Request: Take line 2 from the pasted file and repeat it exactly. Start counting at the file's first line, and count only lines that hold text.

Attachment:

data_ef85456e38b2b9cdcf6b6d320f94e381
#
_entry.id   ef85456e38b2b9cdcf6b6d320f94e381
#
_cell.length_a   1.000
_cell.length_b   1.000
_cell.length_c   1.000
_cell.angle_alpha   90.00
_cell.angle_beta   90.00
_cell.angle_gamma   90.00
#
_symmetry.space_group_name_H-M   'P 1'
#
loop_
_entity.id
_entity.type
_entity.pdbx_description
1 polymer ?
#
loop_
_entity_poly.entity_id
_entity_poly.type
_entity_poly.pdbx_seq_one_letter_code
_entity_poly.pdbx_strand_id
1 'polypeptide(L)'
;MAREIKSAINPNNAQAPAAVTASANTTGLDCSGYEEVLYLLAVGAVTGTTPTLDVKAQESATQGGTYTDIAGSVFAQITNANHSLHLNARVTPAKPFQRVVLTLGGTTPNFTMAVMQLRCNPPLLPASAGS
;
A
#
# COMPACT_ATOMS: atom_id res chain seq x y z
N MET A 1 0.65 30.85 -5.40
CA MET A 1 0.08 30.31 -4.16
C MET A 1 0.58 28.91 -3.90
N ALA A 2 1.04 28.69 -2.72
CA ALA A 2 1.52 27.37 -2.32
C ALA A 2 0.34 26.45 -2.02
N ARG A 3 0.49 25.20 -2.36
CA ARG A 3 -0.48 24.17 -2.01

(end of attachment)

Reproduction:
#